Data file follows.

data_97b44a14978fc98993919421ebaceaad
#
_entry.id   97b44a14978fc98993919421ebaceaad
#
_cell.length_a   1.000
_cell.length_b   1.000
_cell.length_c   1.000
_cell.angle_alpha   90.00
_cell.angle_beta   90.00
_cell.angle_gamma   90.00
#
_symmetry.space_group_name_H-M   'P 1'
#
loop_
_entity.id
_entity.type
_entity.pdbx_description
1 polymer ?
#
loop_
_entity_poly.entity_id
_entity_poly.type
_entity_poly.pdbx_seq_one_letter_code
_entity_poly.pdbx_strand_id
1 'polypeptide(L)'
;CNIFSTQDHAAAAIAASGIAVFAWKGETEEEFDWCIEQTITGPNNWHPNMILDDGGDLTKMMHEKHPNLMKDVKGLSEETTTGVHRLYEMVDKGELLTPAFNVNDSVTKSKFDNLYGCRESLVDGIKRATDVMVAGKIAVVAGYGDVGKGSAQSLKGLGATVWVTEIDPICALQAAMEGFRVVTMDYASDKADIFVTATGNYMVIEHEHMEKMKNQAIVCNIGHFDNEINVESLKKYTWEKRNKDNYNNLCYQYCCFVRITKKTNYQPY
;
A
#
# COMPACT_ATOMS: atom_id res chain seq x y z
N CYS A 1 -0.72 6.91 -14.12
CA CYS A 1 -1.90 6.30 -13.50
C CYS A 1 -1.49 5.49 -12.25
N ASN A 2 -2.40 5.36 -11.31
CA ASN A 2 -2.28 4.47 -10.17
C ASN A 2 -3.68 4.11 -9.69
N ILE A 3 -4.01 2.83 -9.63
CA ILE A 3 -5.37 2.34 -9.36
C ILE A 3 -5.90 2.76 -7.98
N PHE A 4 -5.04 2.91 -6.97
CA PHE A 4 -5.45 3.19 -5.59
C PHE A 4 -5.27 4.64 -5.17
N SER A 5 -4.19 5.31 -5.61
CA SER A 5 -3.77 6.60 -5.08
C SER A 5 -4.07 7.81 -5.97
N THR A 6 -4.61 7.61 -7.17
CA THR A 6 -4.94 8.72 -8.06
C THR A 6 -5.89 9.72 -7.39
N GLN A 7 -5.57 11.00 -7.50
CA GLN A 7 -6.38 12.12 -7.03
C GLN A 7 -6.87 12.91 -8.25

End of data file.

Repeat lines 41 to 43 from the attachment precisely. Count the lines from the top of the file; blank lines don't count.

CA PHE A 4 -5.45 3.19 -5.59
C PHE A 4 -5.27 4.64 -5.17
N SER A 5 -4.19 5.31 -5.61